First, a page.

Victory! PETA Throws Coke Party to Toast End of Company’s Iditarod Sponsorship

Dog-Shaped Vegan Chocolates Sent to Company in Thanks for Kind Move

For Immediate Release:
February 13, 2019

Contact:
Moira Colley 202-483-7382

Atlanta – After fierce campaigning by PETA and more than 205,000 supporters sent e-mails urging The Coca-Cola Company to end its sponsorship of the deadly Iditarod dogsled race, the company has pulled its support. Today, PETA is throwing a Coke party at all its U.S. offices and sending the company a box of delicious dog-shaped vegan chocolates in thanks for the decision, which follows PETA protests at the company’s headquarters and outside the World of Coca-Cola museum.

“People who’ve been horrified by the conditions under which dogs are forced to race are celebrating Coca-Cola’s decision to stop sponsoring this spectacle that forces dogs to run so far and so fast that their bodies often give out,” says PETA Executive Vice President Tracy Reiman. “PETA staff members are raising a glass of Coke to the company for doing the right thing and leaving the cruel Iditarod in the dust.”

PETA—whose motto reads, in part, that “animals are not ours to use for entertainment”—notes that dogs used in the Iditarod are forced to run up to 100 miles a day across treacherous ice and in subzero temperatures. They sustain bloody paws, stress fractures, and other painful injuries. More than 150 dogs have died during the race’s history, and that number doesn’t include the countless ones who died during the off-season while chained to a post or who were killed simply because they couldn’t run fast enough. During the 2018 Iditarod, 350 dogs were pulled from the race, likely because of illness, exhaustion, or injury, and one died after choking on his own vomit—the leading cause of death for dogs who don’t survive the event.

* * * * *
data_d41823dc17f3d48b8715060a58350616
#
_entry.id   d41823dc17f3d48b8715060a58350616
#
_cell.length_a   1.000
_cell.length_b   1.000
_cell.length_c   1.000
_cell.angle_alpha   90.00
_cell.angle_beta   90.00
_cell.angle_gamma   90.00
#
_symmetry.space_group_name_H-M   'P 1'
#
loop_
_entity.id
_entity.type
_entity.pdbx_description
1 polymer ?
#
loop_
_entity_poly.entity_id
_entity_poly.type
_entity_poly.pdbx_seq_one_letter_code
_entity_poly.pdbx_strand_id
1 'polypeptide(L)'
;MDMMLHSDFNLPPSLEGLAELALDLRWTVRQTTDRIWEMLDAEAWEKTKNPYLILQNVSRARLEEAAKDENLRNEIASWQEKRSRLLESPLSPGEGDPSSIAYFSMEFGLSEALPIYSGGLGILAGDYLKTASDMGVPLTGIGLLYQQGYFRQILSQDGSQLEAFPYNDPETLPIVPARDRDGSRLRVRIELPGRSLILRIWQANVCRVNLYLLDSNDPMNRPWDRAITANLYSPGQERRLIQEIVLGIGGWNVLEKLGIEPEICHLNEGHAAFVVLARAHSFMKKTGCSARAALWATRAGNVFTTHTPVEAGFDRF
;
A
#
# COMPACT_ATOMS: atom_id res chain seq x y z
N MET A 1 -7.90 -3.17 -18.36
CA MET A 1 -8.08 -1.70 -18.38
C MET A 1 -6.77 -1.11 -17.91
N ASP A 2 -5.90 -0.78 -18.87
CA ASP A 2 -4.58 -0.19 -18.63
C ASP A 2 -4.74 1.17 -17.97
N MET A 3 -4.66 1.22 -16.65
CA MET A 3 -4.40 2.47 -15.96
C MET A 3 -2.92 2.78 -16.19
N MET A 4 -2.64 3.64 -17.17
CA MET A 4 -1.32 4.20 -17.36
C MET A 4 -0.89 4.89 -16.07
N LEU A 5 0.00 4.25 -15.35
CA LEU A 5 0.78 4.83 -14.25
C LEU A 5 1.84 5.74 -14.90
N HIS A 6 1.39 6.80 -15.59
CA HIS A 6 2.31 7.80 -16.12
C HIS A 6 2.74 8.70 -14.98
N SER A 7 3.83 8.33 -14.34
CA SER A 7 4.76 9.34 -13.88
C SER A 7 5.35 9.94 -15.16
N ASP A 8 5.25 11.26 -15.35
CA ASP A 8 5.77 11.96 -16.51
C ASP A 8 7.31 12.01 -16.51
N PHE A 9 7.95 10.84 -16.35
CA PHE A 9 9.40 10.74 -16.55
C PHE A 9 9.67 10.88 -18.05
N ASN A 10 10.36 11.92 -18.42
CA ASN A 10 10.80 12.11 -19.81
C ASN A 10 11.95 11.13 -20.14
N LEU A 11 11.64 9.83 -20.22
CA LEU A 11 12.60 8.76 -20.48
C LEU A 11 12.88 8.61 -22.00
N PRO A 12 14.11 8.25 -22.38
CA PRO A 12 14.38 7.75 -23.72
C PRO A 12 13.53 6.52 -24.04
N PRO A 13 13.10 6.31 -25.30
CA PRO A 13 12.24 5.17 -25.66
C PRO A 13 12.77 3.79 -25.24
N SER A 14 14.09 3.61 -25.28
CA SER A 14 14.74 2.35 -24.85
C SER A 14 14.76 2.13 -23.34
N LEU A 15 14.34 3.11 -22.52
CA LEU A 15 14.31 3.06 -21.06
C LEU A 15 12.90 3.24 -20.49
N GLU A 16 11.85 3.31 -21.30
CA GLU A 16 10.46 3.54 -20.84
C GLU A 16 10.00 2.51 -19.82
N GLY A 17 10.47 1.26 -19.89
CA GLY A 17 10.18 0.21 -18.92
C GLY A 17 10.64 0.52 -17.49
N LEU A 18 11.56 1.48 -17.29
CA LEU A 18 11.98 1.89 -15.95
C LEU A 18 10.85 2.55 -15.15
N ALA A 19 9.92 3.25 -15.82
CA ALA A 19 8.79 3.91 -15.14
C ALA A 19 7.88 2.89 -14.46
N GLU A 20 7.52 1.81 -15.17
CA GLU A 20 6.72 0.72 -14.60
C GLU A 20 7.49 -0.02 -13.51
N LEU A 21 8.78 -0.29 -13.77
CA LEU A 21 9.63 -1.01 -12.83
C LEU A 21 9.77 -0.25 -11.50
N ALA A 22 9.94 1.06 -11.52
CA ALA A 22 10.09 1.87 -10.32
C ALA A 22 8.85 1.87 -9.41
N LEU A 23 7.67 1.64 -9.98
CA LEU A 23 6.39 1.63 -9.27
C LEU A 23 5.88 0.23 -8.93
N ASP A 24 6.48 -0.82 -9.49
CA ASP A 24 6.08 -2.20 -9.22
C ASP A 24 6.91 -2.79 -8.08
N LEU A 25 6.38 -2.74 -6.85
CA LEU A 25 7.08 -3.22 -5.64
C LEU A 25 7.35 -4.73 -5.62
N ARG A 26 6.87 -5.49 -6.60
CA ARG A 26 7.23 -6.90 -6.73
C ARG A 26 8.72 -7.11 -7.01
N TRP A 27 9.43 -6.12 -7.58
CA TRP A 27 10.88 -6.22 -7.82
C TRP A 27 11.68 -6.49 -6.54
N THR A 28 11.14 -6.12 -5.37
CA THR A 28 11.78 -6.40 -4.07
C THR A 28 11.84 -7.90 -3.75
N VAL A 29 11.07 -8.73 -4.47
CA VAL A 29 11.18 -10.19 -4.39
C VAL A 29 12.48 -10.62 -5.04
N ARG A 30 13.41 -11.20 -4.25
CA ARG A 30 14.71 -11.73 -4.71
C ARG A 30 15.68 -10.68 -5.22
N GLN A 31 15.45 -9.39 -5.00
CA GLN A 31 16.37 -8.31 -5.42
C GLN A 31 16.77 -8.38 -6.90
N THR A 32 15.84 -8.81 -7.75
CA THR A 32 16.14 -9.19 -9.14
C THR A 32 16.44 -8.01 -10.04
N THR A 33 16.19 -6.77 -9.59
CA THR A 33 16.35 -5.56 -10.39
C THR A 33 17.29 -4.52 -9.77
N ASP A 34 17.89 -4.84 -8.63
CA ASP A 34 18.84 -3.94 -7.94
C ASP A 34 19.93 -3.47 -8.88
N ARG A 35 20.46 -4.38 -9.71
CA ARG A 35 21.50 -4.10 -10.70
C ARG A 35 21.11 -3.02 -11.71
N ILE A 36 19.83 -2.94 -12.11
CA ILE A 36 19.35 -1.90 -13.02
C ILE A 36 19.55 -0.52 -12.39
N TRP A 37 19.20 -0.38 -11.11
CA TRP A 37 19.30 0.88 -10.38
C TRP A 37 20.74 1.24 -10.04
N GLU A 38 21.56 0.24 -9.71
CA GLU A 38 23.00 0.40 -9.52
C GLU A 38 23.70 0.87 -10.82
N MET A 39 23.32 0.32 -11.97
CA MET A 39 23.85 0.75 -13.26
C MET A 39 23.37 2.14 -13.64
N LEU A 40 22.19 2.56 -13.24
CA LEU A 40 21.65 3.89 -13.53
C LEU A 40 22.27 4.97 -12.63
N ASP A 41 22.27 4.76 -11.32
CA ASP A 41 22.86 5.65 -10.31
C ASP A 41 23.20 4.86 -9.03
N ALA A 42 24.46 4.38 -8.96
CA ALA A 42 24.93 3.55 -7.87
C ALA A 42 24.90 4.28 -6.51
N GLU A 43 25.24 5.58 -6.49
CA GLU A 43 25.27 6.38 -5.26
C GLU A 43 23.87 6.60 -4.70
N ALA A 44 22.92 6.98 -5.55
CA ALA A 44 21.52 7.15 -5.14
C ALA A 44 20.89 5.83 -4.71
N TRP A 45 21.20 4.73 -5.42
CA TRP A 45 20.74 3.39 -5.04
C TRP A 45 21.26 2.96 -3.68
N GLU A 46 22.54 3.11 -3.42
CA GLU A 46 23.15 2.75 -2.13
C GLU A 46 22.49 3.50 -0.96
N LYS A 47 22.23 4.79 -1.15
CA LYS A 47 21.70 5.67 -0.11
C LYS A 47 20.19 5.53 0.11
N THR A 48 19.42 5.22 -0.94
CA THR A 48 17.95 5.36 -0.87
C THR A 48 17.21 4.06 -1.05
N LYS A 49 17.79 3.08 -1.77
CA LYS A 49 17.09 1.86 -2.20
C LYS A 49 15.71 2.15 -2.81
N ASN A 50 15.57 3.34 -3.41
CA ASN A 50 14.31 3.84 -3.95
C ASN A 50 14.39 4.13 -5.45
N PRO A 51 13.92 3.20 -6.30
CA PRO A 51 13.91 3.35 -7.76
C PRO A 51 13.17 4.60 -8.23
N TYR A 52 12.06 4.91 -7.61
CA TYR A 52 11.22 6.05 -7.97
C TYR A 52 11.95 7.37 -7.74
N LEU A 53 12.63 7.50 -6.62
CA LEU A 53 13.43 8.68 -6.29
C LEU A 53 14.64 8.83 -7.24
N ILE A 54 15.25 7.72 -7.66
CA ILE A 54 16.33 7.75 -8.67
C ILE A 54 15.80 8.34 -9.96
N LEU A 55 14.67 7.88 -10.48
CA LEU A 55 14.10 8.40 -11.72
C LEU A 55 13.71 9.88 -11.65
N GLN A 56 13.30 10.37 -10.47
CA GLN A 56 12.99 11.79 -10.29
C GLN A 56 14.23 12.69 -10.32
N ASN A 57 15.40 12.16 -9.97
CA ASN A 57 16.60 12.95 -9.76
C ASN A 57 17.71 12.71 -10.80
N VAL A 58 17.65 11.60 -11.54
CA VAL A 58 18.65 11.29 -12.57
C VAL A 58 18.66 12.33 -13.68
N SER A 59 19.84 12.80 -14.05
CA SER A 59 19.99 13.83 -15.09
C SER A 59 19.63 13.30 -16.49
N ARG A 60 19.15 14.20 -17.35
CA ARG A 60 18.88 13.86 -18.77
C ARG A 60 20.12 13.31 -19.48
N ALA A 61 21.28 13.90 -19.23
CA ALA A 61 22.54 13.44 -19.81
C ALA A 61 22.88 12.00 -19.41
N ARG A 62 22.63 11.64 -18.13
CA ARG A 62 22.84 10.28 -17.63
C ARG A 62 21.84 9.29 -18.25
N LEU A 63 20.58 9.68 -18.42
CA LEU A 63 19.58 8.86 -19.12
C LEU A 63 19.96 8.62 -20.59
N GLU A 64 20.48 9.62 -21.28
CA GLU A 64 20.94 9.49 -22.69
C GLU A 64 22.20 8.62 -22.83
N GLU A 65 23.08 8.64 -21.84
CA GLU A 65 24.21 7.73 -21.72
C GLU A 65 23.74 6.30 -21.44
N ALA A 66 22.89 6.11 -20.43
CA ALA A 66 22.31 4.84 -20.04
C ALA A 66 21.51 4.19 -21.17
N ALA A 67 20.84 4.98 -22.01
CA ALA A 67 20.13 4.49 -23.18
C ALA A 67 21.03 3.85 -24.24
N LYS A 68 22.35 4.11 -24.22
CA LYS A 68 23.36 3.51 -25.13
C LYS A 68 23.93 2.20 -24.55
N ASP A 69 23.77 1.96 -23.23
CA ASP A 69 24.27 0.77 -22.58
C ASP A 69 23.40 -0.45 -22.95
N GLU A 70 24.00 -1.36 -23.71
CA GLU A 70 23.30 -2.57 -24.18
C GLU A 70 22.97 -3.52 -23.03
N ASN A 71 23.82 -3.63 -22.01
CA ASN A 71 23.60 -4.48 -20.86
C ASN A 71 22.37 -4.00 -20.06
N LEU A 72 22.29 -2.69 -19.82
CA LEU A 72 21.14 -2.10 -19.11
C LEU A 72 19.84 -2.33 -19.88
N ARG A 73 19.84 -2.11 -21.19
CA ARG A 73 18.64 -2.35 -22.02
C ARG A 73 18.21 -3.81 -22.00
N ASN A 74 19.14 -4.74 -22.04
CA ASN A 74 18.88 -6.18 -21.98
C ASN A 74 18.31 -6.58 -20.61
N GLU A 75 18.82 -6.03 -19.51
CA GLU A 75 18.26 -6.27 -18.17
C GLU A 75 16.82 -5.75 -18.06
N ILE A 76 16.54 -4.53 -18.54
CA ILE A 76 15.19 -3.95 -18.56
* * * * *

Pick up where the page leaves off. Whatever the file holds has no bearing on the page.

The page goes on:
Coca-Cola joins a long list of companies—including Costco, Jack Daniel’s, Maxwell House, Nestlé, Panasonic, Pizza Hut, Rite Aid, Safeway, State Farm, and Wells Fargo—that have stopped supporting the Iditarod, and PETA is calling on Chrysler to follow suit.

For more information, please visit PETA.org.

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“Almost all of us grew up eating meat, wearing leather, and going to circuses and zoos. We never considered the impact of these actions on the animals involved. For whatever reason, you are now asking the question: Why should animals have rights?” READ MORE

— Ingrid E. Newkirk, PETA President and co-author of Animalkind